During the twentieth century, Austin Bradford Hill researched diseases and their causes in England and developed the Bradford Hill criteria, which comprise the minimal requirements that must be met for a causal relationship to be established between a factor and a disease. Hill also suggested that researchers should randomize clinical trials to evaluate the effects of a drug or treatment by monitoring large groups of people. In addition, Hill advocated for case-control studies, in which researchers compare a group of people with a medical condition to a group without that condition to investigate the condition's possible causes. Hill's own work with clinical trials and case-control studies helped him prove that smoking caused lung cancer. The Bradford Hill criteria have also been used to establish causal links between factors and cancer, including reproductive cancers such as human papillomavirus that causes cervical cancer.
In 1965, Austin Bradford Hill published the article “The Environment and Disease: Association or Causation?” in the Proceedings of the Royal Society of Medicine. In the article, Hill describes nine criteria to determine if an environmental factor, especially a condition or hazard in a work environment, causes an illness. The article arose from an inaugural presidential address Hill gave at the 1965 meeting of the Section of Occupational Medicine of the Royal Society of Medicine in London, England. The criteria he established in the article became known as the Bradford Hill criteria and the medical community refers to them when determining whether an environmental condition causes an illness. The criteria outlined in “The Environment and Disease: Association or Causation?” help identify the causes of many diseases, including cancers of the reproductive system.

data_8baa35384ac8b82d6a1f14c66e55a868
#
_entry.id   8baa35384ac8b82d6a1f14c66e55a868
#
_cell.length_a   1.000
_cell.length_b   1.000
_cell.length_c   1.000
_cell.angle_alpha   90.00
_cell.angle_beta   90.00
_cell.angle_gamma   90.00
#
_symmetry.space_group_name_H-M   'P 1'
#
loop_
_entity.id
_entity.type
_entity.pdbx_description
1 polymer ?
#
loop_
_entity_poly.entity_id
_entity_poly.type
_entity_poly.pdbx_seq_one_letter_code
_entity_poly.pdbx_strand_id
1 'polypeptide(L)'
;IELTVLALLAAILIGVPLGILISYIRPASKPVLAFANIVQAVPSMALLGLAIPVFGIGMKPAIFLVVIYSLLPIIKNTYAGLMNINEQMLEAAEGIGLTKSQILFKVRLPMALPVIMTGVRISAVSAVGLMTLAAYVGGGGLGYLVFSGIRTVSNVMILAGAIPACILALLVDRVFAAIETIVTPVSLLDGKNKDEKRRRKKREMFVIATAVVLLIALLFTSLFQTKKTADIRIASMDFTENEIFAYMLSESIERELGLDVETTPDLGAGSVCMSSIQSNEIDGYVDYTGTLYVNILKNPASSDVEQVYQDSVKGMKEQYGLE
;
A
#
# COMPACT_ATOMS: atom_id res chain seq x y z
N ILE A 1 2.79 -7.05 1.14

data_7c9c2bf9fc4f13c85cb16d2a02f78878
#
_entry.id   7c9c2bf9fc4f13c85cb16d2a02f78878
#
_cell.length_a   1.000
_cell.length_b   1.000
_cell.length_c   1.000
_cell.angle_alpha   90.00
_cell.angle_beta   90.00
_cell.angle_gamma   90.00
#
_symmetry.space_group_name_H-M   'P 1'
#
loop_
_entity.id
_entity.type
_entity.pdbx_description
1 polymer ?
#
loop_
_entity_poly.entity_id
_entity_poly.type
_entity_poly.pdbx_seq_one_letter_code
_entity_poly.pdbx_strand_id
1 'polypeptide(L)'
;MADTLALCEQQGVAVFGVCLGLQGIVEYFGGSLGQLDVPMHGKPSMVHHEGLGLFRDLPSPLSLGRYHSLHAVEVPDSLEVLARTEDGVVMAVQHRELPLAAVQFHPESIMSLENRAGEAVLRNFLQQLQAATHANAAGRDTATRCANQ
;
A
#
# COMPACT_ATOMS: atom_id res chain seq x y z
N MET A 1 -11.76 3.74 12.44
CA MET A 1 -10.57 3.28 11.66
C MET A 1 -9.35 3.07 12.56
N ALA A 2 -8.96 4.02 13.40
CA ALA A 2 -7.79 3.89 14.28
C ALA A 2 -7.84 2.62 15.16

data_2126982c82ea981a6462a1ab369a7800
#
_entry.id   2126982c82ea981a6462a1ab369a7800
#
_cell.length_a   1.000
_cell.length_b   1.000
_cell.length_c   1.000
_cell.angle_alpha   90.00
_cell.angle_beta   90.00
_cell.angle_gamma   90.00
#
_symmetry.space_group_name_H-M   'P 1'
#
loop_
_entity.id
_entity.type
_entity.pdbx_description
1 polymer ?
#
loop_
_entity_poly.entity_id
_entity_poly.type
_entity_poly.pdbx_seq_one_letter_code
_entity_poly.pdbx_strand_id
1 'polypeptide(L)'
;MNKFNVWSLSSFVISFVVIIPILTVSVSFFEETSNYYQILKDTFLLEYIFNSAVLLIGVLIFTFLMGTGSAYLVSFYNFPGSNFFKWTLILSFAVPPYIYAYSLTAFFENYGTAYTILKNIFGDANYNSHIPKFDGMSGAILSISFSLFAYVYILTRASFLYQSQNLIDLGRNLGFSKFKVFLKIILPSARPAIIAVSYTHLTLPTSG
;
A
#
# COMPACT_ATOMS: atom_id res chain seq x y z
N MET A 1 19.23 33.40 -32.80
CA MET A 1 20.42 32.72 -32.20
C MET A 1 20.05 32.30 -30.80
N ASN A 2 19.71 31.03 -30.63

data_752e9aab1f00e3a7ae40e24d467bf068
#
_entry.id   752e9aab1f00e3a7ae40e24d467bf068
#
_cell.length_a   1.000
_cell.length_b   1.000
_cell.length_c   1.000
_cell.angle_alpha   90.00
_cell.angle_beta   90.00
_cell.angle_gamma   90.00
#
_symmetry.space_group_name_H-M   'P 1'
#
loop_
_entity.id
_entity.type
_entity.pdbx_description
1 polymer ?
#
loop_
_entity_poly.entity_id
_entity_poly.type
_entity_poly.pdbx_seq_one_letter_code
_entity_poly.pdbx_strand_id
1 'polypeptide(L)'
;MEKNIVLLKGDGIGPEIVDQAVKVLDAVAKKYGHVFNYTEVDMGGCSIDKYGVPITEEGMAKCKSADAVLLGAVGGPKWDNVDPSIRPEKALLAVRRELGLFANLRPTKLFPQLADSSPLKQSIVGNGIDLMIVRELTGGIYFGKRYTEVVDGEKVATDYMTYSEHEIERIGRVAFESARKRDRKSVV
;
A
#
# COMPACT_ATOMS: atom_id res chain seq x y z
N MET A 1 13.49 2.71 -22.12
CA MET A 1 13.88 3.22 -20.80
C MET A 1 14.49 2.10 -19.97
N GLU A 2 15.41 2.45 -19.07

Richard Woltereck first described the concept of Reaktionsnorm (norm of reaction) in his 1909 paper 'Weitere experimentelle Untersuchungen uber Art-veranderung, speziell uber das Wesen quantitativer Artunterschiede bei Daphniden' ('Further investigations of type variation, specifically concerning the nature of quantitative differences between varieties of Daphnia'). This concept refers to the ways in which the environment can alter the development of an organism, and its adult characteristics. Woltereck conceived of the Reaktionsnorm as the full range of potentialities latent in a single genotype, evocable by the environmental circumstances of a developing organism. Biologists used variants of Woltereck's concept of Reaktionsnorm, often called the reaction norm or norm of reaction, throughout the twentieth century in attempts to explain how developmental responses to the environment can evolve, and even alter the tempo and direction of evolutionary change.
In "Behavioral Thermoregulation by Turtle Embryos," published in Proceedings of the National Academy of Sciences in April, 2011, Wei-Guo Du, Bo Zhao, Ye Chen, and Richard Shine report that turtle embryos can move towards warmer temperatures within the egg when presented with a small, 0.8 degrees Celsius gradient. This behavioral thermoregulation may benefit the embryo's fitness by accelerating the rate of development enough to decrease the incubation period by up to four and a half days. Embryos are generally thought to have little control over their surroundings. This study revealed that embryos may be able to control their developmental environment by modifying their behavior.